Sleek. Fast. A top pedigree. German automaker Porsche has successfully produced sports cars for more than 70 years that are known for their performance, quality, and reliability. Yet for all its long, storied history, it still only just managed beat out Kia, Land Rover, Mini, and Tesla Motors (NASDAQ: TSLA) on the list of most valuable global car brands.

But if Porsche is so far down the list, which cars ranked higher? Aston Martin? Lamborghini? Maserati? Nope. Those luxury carmakers didn't even make the more general list of top global brands, let alone the one for automobiles.

Image source: Getty Images.

Driving value higher

According to brand consultancy Interbrand, there's a lot that goes into determining a brand's value. It uses an ISO-certified methodology that looks at how a business delivers on customer expectations compared with what it does to drive economic value, with the rankings based on a brand's cumulative value in three key areas:

  • The financial performance of the branded products and services.
  • The role the brand plays in influencing customer choice.
  • The strength the brand has to command a premium price or secure earnings for the company.

From that assessment, it organizes the list of top 100 companies. I examined Interbrand's list of the best global companies and sifted out only those that made automobiles.

In the 2016 survey, Porsche was the 10th most valuable global car brand at more than $9.5 billion, an 18% increase over last year, when it held a similar car brand ranking but placed 56th on the overall global brand list.  While it has steadily climbed the broader list, it has held its position fairly steadily for the carmakers.

So which were the brands that beat out Porsche as a top five global car brand?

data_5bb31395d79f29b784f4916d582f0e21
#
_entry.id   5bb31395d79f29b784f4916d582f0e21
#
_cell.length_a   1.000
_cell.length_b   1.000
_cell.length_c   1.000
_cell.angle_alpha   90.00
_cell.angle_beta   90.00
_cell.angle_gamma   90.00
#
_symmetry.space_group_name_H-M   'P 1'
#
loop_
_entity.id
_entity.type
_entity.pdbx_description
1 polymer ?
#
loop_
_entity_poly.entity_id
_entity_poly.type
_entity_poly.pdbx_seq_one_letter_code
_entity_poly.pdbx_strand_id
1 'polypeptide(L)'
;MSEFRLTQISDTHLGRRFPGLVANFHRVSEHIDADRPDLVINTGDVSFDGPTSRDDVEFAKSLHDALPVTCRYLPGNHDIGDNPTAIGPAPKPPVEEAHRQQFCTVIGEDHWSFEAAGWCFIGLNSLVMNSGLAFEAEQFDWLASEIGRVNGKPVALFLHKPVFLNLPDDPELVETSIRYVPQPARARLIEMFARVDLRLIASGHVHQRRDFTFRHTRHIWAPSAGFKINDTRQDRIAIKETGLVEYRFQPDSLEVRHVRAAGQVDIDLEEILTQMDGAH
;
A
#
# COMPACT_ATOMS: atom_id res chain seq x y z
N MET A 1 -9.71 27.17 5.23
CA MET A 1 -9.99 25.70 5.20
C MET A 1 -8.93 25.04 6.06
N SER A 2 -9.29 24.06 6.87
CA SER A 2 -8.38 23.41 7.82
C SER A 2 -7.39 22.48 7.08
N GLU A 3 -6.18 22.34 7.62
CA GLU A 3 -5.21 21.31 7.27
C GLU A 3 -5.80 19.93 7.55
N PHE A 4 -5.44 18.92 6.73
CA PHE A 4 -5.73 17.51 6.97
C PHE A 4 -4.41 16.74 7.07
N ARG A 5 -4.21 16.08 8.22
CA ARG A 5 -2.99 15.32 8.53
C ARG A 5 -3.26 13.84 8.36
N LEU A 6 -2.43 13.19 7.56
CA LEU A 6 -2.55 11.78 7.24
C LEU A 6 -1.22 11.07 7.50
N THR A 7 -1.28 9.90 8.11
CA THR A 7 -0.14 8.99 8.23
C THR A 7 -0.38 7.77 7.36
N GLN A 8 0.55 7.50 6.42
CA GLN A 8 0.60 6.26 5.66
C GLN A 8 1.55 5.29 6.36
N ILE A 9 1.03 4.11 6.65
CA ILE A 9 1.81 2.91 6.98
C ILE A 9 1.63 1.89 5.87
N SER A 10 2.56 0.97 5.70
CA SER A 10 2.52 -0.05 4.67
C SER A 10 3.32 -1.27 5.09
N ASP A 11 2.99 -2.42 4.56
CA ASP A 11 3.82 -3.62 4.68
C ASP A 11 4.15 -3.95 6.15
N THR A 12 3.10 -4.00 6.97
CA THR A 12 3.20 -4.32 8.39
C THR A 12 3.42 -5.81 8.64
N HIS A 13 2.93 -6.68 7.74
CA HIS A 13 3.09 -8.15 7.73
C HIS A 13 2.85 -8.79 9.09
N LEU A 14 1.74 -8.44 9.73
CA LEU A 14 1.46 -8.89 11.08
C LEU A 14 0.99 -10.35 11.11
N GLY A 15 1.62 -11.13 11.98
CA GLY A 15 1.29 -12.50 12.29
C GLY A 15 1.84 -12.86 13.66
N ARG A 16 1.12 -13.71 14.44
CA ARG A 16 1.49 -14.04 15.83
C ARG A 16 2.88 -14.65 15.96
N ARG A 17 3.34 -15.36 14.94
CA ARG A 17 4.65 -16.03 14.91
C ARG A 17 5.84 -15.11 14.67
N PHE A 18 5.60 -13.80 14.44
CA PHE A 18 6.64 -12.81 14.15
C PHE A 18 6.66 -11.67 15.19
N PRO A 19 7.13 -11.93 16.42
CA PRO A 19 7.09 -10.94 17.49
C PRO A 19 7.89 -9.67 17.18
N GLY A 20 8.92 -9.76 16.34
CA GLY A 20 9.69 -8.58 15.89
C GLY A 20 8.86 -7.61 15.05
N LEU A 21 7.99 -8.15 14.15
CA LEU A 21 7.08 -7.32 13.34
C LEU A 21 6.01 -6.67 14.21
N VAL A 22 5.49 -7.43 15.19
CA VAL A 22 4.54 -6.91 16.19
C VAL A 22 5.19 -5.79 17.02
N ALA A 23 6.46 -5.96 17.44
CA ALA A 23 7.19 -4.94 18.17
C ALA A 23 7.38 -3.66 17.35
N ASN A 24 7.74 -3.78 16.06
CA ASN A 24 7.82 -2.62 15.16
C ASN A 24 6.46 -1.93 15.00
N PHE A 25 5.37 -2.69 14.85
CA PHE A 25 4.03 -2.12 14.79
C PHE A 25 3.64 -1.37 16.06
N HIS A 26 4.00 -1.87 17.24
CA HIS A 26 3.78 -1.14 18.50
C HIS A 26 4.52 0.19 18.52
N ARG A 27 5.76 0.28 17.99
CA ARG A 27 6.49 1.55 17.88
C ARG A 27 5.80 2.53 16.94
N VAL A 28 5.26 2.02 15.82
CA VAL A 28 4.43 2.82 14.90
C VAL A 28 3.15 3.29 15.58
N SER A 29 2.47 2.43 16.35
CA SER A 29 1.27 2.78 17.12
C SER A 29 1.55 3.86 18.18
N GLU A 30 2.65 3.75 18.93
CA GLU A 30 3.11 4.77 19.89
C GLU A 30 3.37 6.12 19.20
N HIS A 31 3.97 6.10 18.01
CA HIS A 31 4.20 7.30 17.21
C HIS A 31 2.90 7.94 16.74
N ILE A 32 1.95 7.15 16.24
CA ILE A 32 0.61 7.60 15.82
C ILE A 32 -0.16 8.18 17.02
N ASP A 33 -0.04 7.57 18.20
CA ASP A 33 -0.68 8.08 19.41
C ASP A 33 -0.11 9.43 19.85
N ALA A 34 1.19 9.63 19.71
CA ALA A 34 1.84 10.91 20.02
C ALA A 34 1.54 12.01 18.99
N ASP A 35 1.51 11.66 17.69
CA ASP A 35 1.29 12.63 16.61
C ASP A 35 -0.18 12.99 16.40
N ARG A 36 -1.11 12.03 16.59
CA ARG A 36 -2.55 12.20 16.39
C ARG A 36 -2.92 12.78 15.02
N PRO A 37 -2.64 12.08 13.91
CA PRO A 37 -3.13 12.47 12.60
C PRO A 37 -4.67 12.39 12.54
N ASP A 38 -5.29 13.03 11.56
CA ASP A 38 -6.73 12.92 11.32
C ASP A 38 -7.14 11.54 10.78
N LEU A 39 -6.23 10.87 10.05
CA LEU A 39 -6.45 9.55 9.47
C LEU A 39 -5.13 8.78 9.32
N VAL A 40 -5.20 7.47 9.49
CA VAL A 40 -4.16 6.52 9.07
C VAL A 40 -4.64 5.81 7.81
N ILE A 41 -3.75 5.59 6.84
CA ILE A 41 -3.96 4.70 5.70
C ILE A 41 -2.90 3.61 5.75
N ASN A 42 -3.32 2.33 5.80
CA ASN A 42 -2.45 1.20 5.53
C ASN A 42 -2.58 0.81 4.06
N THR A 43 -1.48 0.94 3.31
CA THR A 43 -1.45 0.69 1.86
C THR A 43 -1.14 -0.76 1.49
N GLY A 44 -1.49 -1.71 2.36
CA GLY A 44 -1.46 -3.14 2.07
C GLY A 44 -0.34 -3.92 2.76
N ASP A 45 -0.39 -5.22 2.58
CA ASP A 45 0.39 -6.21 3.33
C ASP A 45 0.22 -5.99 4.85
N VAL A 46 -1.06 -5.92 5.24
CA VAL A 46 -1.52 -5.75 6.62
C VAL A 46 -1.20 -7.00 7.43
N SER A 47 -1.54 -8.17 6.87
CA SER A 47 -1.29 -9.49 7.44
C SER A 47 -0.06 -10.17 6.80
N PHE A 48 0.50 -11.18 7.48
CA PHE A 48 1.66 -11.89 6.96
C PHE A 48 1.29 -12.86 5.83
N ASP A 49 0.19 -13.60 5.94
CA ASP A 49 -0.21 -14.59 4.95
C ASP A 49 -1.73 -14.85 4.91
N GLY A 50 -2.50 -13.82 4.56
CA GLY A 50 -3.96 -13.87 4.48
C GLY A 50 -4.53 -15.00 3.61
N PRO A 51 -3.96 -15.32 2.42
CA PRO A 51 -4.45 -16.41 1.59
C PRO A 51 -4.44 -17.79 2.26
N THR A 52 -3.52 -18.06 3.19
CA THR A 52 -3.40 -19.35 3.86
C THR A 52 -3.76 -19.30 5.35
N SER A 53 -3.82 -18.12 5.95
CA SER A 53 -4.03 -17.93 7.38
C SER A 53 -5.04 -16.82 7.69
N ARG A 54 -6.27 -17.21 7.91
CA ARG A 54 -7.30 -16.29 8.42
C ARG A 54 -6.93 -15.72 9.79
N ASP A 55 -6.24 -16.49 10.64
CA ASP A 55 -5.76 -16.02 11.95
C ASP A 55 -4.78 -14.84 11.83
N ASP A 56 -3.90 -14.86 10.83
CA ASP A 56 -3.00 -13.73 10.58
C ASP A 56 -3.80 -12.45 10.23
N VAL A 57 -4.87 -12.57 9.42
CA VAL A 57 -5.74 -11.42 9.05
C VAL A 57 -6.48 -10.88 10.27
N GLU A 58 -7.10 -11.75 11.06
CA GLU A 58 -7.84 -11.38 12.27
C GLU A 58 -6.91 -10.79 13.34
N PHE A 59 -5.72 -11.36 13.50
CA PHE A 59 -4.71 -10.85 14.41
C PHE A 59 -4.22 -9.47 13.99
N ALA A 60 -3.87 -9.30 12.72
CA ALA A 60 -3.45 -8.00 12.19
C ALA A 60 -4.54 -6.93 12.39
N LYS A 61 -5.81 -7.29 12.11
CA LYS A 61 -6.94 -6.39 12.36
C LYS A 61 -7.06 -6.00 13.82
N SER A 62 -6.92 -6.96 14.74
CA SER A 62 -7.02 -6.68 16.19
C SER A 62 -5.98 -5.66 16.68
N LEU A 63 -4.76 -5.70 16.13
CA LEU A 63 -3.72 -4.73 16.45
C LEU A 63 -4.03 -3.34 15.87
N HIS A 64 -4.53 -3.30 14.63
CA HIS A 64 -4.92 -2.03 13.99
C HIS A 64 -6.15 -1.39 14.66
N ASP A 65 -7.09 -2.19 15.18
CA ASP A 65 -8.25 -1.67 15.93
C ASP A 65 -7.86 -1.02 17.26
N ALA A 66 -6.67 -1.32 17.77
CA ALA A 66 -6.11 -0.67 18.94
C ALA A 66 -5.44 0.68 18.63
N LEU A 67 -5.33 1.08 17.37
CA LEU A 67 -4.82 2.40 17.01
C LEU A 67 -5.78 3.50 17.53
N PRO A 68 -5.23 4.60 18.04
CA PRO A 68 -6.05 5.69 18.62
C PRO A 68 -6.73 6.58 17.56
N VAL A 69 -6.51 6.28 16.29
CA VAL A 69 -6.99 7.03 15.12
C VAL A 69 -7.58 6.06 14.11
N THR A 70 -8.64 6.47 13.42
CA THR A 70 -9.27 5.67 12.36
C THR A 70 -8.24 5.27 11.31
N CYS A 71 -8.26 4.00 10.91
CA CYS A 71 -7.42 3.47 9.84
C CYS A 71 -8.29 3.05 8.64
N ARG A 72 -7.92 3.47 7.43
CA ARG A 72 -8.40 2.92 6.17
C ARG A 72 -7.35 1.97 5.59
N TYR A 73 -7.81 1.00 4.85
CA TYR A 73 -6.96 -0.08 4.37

2016 Car Brand Rank


Brand Value

Overall Brand Rank


Ford (NYSE:F)

$12.96 billion



Honda (NYSE:HMC)

$22.11 billion




$41.54 billion




$43.49 billion



Toyota (NYSE:TM)

$53.58 billion

Data source: Interbrand Best Global Brands 2016. Table by author.

Jockeying for position

It's probably not so surprising that the world's biggest car seller, Toyota, is also the most valuable brand at over $53 billion, some 23% more than runner-up Mercedes. Toyota sold over 10 million cars last year, beating out Volkswagen for the title of world's best-selling car manufacturer, but considering VW came in eighth on the biggest auto brand list, it's clear just selling a lot of cars doesn't mean your brand is as valuable.

Image source: Toyota.

Mercedes, though, made a big leap forward, with its brand value rising 18.5% in the last year, while Toyota was up only 9%.

And though Honda is in no danger of losing its fourth place pole position to Ford, which enjoyed a big 12% jump in value, the Japanese automaker's 4% loss could see it lose its standing on the world stage. Indeed, it fell from the 19th most valuable global brand last year to 21st this year, while Ford went from 38 to 33.

Speed bumps ahead

Rankings are slow to change year to year, but over time you can see the positioning shifting. For example, General Motors' Chevrolet brand fell out of the top 100 rankings altogether this year as Tesla made the list.

Not that Toyota doesn't face headwinds. Its third-quarter earnings report showed profits fell 36% to $3.78 billion, and it expects them to fall by a third for the full year as its results get hurt by a weak yen. After three years of record-breaking profits, it's a bitter pill to swallow, but it's looking to make more cars in the U.S. to offset the currency impact.

Still, with the Corolla remaining the top selling car over the first nine months of 2016, it's likely Toyota will repeat its performance next year as top global car brand, just as it has every year since 2004 when it first beat out Mercedes. This year's ranking is also the highest it's ever placed in the overall brand list, making it a tough act to follow, and with profit woes still ahead, it's possible it just might fall back once more.

This article represents the opinion of the writer, who may disagree with the “official” recommendation position of a Motley Fool premium advisory service. We’re motley! Questioning an investing thesis -- even one of our own -- helps us all think critically about investing and make decisions that help us become smarter, happier, and richer.